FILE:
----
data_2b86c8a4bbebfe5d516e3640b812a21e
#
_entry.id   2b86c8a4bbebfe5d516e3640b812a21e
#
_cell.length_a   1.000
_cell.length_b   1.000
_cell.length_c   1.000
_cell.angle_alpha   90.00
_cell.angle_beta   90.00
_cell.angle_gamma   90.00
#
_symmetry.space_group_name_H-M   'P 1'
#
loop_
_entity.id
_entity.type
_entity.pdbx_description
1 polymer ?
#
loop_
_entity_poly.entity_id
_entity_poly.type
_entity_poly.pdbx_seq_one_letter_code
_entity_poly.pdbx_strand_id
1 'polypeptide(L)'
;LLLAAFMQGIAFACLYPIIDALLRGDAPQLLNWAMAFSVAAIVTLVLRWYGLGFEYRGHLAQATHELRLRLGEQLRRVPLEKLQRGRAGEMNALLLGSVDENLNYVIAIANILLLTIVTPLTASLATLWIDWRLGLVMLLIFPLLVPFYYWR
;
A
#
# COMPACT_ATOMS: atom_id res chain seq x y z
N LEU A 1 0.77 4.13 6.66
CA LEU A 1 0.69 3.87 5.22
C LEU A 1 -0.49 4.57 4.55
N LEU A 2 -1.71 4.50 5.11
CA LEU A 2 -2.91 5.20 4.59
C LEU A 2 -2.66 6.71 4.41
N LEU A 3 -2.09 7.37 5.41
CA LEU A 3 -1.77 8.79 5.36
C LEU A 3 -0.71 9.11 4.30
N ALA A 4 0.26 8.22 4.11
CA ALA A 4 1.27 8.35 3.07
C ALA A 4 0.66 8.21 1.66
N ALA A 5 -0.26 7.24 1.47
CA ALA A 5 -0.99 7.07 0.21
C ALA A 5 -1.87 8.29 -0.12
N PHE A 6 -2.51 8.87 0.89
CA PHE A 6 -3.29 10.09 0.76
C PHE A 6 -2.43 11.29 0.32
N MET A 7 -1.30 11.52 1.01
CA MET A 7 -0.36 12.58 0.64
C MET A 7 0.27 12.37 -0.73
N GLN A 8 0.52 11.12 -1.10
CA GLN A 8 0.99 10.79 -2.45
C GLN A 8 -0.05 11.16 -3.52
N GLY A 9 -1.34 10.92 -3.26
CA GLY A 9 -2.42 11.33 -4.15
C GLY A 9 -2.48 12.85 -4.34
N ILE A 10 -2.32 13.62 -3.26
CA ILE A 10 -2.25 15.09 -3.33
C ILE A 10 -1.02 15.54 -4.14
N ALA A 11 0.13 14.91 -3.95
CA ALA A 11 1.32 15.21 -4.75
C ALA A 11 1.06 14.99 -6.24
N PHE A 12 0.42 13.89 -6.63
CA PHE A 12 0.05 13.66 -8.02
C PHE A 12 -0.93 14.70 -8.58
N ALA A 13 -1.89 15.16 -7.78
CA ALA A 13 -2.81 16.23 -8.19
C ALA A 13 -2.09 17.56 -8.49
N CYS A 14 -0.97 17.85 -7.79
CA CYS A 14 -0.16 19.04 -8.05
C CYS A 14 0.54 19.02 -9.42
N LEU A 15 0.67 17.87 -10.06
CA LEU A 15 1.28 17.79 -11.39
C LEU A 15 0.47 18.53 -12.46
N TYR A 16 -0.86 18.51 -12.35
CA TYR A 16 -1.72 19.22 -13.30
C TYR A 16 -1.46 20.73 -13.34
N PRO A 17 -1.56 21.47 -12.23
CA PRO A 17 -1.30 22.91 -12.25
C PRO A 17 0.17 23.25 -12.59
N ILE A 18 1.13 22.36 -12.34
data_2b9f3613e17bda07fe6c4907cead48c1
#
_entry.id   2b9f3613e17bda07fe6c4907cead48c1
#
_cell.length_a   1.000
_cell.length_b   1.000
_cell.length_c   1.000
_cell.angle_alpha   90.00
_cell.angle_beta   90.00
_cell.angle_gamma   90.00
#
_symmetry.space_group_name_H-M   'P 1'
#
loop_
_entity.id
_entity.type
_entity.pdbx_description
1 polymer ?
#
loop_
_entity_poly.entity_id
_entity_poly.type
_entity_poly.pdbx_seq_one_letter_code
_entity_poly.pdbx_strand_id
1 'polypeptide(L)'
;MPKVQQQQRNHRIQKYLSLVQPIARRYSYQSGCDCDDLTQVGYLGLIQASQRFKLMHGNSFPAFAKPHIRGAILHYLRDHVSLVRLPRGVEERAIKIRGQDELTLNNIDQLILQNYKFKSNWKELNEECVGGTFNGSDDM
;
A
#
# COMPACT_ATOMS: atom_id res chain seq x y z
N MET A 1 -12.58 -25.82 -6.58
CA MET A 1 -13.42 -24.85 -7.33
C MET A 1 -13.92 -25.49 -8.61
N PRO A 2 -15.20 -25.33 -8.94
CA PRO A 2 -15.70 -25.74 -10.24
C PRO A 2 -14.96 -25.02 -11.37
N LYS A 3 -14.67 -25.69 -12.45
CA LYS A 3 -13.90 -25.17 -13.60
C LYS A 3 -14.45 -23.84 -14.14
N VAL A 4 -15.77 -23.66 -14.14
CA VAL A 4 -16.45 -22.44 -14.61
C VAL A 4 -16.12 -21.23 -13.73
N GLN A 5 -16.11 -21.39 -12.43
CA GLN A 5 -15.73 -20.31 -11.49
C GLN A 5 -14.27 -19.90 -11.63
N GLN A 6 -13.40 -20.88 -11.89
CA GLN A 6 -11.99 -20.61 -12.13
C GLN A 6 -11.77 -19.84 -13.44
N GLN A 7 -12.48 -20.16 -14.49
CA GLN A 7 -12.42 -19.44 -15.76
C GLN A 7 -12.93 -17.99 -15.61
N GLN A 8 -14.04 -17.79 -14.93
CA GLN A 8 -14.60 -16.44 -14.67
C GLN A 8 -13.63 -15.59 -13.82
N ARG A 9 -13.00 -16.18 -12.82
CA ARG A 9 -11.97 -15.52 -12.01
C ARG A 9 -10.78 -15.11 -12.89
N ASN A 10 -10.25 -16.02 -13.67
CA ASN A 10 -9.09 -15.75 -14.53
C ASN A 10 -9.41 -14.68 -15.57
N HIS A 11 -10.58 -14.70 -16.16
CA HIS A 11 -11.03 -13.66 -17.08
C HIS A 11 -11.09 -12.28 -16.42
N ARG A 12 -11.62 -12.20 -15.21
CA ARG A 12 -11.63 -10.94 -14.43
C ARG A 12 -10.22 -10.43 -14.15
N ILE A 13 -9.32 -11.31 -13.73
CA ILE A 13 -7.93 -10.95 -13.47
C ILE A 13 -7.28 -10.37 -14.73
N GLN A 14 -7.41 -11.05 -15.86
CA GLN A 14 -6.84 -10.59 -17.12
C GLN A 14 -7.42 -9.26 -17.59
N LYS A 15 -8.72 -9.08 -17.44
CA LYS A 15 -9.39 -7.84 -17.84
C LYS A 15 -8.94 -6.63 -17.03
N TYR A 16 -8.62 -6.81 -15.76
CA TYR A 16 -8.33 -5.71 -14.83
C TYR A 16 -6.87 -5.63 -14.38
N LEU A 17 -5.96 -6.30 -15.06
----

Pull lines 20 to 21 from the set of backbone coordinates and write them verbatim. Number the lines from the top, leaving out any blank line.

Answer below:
loop_
_entity_poly.entity_id